Tim loved his guitars but in all of the time I've known him to play I never once sat down with him and asked him to play something for me. I never heard him play. I have much regret over that now but not only that; I think of how I should've done a better job of reaching out to him in other ways and taking the time to show some interest in the things that were important to him. He was skilled with his RC helicopters and once tried to show me how to fly one. I should've come back and taken more lessons from him. I get that it's not all on me but a significant part of us not connecting most definitely was my fault.

Tim's good friend Tony races at Elko Speedway on Saturday nights. Going to the track to watch Tony and the other drivers was one of Tim's favorite pastimes when he was well enough. Tony posted to his Facebook page last Friday "TOMORROW I RACE FOR YOU Tim Gilmore". I saw that and thought we really need to go and be there in honor of Tim -- so we did.

We got there plenty early and watched the crowd filter in as the drivers competed in the qualifying rounds. We kept looking for Tony on the track but we didn't see him. Then Tammy saw on his Facebook page where someone had written that he was hard at work trying to replace the clutch in his car and would hopefully be done in time for the main event.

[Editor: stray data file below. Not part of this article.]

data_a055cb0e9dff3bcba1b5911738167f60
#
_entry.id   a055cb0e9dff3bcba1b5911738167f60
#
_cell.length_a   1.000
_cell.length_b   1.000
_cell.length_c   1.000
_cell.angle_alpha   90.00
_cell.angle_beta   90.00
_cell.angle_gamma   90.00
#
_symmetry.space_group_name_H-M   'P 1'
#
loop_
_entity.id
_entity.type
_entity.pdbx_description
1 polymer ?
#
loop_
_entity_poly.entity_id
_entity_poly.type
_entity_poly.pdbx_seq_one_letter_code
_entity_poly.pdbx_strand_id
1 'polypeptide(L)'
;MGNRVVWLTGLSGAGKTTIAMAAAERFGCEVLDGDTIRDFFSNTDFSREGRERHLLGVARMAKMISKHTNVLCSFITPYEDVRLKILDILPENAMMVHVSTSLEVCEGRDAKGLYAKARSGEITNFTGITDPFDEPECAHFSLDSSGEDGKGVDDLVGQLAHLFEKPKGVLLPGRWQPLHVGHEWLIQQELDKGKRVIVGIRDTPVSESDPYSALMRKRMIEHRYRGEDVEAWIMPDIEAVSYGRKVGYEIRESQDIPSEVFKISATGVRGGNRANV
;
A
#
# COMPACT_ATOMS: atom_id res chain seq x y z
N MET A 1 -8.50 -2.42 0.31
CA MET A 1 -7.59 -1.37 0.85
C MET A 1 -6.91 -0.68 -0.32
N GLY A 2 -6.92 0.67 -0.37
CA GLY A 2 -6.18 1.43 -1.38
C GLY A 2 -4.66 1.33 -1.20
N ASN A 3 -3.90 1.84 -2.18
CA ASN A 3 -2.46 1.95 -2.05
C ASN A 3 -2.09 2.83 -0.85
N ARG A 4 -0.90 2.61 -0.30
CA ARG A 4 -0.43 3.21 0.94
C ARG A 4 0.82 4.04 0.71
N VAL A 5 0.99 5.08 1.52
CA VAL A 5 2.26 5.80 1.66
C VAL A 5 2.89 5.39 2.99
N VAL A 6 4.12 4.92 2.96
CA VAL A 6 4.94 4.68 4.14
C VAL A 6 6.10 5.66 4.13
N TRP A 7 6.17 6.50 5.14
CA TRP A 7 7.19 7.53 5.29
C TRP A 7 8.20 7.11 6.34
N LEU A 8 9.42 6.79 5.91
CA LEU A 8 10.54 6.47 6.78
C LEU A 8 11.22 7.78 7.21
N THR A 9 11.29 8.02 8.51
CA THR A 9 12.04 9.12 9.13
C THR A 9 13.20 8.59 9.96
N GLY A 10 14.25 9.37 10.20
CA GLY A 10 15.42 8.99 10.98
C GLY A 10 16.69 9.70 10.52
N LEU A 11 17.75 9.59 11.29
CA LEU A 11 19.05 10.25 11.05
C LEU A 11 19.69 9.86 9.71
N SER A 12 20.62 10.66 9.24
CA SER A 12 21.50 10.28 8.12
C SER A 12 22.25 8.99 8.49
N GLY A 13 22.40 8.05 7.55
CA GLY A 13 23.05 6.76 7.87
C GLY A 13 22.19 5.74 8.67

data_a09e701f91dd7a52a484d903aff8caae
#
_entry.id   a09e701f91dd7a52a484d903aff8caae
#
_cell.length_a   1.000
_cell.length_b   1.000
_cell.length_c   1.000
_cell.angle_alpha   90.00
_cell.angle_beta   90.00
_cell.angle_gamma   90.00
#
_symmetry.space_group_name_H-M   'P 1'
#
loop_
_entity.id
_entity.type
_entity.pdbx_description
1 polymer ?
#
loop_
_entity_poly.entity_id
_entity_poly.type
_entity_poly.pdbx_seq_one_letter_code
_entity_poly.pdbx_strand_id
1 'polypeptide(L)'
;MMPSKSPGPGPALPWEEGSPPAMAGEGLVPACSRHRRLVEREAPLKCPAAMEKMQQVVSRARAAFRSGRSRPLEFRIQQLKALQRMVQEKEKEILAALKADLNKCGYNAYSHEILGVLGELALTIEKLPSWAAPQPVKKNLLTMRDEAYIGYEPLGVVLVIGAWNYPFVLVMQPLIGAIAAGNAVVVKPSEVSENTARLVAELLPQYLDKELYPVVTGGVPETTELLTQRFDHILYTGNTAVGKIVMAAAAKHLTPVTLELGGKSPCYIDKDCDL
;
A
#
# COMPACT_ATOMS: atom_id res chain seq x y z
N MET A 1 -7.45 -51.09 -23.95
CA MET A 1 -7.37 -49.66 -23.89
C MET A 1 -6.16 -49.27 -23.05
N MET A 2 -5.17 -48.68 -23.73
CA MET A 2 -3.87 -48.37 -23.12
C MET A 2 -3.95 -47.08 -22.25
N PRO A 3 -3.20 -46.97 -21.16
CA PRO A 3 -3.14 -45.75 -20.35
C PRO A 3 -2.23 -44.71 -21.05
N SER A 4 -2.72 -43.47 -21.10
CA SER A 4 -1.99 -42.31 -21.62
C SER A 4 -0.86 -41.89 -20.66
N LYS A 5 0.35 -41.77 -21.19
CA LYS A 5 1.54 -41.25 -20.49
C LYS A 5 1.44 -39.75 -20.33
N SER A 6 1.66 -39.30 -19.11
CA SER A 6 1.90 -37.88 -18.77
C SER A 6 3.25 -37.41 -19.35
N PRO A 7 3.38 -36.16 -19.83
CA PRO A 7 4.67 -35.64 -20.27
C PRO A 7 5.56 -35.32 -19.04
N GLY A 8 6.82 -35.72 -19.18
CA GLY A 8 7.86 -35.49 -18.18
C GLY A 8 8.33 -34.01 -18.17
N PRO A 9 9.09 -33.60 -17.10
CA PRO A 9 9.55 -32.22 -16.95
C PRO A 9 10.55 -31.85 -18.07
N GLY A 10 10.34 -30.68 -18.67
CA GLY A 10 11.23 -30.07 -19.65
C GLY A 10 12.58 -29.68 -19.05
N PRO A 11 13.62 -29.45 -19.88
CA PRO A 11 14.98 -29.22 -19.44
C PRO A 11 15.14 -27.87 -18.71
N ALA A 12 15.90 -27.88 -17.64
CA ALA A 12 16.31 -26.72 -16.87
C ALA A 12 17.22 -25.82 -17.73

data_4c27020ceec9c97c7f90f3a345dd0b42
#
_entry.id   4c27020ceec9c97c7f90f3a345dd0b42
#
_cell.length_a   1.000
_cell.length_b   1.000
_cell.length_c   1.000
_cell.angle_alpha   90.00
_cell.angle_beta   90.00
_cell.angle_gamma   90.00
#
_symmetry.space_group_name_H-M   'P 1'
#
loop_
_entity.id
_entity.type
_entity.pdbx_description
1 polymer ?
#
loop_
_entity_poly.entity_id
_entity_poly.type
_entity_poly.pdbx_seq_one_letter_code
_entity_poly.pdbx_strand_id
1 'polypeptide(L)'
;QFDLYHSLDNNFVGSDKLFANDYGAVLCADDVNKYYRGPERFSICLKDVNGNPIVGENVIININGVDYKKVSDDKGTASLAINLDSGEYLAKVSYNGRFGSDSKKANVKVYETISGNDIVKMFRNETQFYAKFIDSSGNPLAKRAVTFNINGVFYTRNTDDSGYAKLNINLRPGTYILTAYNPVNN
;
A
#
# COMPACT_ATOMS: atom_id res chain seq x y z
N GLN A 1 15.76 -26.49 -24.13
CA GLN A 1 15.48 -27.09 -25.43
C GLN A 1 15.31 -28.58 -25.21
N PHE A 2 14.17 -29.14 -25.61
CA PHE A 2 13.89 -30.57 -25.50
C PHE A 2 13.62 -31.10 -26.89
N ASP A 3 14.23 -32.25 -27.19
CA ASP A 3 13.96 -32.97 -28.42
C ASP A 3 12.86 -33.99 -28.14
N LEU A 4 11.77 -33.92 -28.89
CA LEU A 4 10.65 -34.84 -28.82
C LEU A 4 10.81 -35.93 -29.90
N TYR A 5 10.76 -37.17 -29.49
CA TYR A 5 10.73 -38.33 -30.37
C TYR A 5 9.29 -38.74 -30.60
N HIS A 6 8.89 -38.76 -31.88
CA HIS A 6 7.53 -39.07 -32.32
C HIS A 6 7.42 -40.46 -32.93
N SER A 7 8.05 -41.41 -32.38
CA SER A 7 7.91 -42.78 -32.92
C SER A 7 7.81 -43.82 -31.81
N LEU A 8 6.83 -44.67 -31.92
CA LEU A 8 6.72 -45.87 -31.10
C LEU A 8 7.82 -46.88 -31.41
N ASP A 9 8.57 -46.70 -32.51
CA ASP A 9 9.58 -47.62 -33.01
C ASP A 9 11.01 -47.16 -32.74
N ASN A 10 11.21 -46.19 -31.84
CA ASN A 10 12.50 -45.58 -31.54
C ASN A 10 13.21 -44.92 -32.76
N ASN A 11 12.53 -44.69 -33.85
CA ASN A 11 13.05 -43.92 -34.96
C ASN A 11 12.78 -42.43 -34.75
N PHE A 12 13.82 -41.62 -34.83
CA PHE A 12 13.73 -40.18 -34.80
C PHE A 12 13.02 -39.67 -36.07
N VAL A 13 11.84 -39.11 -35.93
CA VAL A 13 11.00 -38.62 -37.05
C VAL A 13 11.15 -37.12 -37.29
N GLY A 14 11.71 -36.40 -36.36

A prayer was said before the racing began and in it there was a small acknowledgment to Tim and two others who had passed away recently. I was not expecting that and found it very moving.

Tony made it to the main event but he was positioned in last place. It was going to be next to impossible for him to challenge for the lead but he still did well. He passed several cars as he raced his heart out in honor of Tim. I caught some video of him (beginning at 1:30, car #7 in the video below) as I sat there watching with a huge lump in my throat and tears in my eyes as I imagined Tim being with us and enjoying the scene. Tony finished 12th out of 20.

I'm leaving for Lutsen in the morning for a mountain bike race on Saturday. I have no illusions of winning anything in Tim's honor but you can be sure he'll be on my mind the entire way.

Until we meet again, Tim...


John Hill said...

Nice post, Kevin.

Kevin Gilmore said...